The flight time from Abu Dhabi to Amman, Jordan is a little over three hours, the majority of which is spent high above the deserts of Saudi Arabia. As it’s a smaller plane I cannot get an upgrade, nor is there the usual in-flight entertainment system. I get progressively full of Baileys while reading some Real Travel Writing and notice that despite the lack of other things to do, still – still – no one bothers with my magazine. When I do notice an old Englishman pick it up, I nervously crane my neck to see if he reads my Italian cooking cover story; when he bypasses it like a dog shit on the pavement, I humph back down into my seat.
I’m met at the airport by a tiny driver named M who looks a bit like a Jordanian version of Carlton from Fresh Prince of Bel Air. He will accompany me for the duration of my stay. He seems alright, speaks with a slight American accent having lived in Chicago for six years and smokes like the world is ending.
Something that I didn’t know (or had forgotten) about Jordan is that it has kicked off here fairly recently: in 2005 there was a series of coordinated suicide bombings at hotels around the city. One woman was arrested when her device failed to explode and she was Iraqi; people speculated that the attack was a protest at Jordan’s friendly relationship with America.
Carlton explains this while driving me to the five-star Le Royale (which didn’t get attacked). Getting inside – into all hotels in fact – is tighter than in some airports; metal detector, bag scan and personal search, just to get into the lobby. A bit like Scotland’s response to guns after Dunblane, it only took one incident here for people to screw the nut in a big way.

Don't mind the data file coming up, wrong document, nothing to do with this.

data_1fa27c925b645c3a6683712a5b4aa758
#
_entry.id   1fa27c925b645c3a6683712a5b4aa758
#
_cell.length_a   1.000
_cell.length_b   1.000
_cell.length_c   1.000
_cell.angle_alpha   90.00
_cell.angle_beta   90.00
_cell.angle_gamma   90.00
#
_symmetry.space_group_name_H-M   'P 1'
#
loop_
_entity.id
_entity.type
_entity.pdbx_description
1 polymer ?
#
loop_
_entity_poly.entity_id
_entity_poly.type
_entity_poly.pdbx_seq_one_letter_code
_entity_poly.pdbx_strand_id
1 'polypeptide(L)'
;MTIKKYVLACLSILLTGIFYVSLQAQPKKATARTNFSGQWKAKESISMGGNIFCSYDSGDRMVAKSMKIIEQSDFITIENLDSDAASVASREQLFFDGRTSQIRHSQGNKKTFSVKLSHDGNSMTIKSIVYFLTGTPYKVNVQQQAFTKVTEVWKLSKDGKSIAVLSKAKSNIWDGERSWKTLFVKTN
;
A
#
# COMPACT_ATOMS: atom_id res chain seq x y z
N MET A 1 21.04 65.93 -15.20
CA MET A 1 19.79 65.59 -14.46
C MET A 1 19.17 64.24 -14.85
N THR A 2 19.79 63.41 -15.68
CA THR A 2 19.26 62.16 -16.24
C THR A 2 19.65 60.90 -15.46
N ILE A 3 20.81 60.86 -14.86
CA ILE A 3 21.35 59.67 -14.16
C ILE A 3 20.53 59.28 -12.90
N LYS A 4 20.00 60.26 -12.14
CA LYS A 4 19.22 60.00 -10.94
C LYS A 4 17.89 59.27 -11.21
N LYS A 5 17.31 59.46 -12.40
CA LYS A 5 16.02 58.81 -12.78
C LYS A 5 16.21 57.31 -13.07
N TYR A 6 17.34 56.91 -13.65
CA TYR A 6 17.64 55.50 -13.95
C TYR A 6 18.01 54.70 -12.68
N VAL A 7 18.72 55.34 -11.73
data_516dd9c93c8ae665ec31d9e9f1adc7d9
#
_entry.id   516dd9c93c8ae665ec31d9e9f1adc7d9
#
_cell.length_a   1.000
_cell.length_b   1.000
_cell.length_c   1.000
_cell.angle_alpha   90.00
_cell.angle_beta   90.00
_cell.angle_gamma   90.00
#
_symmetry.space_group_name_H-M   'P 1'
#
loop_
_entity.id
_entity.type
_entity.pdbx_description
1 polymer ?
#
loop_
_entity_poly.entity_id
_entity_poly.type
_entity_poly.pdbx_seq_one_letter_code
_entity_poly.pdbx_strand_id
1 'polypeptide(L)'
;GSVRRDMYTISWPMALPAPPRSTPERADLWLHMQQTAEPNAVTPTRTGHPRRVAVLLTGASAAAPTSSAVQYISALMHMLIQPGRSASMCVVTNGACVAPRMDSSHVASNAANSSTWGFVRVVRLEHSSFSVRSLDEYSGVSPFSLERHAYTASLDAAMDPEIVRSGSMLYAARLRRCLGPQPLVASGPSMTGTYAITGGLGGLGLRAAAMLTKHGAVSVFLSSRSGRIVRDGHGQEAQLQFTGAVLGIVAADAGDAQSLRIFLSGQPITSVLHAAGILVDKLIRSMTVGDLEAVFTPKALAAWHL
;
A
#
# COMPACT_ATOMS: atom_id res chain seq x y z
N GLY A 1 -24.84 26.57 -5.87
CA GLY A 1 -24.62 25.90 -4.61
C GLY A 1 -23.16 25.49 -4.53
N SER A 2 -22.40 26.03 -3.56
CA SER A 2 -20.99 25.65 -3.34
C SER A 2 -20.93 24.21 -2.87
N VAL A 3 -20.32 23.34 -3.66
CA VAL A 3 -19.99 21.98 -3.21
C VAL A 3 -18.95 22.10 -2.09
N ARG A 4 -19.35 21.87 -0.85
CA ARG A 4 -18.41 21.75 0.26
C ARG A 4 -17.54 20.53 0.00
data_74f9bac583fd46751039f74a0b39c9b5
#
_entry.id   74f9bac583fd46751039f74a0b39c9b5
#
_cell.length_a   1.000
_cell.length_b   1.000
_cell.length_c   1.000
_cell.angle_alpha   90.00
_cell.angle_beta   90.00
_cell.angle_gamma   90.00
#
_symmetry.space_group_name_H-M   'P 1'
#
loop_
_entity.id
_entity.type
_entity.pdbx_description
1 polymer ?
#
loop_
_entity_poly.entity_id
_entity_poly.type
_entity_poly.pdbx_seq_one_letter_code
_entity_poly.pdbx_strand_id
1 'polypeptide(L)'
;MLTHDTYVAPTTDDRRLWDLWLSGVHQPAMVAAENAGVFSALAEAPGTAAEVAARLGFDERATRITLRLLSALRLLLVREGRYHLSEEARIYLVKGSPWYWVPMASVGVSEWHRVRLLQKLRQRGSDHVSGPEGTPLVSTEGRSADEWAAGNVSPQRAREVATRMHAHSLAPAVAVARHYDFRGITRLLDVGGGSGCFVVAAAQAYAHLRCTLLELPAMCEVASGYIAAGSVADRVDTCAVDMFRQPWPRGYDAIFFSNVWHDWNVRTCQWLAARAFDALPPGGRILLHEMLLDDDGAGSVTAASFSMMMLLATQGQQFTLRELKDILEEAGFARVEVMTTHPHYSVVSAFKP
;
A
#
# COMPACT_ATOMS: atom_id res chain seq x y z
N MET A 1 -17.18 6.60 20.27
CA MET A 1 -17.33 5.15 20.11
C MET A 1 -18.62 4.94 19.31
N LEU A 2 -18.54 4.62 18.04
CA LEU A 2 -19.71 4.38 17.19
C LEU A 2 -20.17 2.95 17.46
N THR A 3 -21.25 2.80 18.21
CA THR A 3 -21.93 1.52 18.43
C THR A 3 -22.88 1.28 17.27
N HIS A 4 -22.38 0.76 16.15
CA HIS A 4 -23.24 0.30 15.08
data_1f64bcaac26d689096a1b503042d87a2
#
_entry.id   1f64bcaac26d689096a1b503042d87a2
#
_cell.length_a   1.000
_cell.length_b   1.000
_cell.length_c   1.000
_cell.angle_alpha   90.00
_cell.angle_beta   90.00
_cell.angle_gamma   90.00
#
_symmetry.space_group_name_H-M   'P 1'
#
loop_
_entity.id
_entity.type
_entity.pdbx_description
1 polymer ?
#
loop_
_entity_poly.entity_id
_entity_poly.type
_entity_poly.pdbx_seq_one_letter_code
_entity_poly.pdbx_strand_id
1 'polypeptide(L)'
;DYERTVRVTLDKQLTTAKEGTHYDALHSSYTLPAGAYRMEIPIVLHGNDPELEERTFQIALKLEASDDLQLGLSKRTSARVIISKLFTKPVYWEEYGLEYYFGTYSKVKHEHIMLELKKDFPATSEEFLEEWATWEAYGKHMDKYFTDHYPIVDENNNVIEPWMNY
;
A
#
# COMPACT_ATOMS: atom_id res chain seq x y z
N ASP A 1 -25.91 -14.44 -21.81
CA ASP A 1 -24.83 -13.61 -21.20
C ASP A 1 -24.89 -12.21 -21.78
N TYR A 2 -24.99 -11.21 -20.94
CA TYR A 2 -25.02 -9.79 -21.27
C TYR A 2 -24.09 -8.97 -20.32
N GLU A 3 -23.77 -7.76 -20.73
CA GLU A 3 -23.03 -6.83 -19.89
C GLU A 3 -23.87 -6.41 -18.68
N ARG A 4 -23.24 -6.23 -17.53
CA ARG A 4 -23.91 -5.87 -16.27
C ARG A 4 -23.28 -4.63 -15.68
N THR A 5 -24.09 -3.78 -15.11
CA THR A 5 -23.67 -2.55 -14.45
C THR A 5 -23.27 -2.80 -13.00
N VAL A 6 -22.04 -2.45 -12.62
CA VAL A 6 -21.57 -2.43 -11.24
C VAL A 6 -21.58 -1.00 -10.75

I’m tired and almost completely disinterested by the time I have to go to the Four Seasons for dinner with their head of marketing. There is literally no chance I will print a single word about her hotel (let’s face it: no one would read it even if I did), but have to play the game sufficiently long enough to get a free dinner. And it’s not just free, it’s an excellent combination of sushi and other seafood that presumably costs quite a lot… In fact I know it does; the exchange rate between the Jordanian Dinar and the British Pound is virtually 1:1.
A couple of hours later I’m alone again and just about manage to watch Liverpool obliterate the pitiful Real Madrid before falling into a grateful sleep, entertained and gently amused.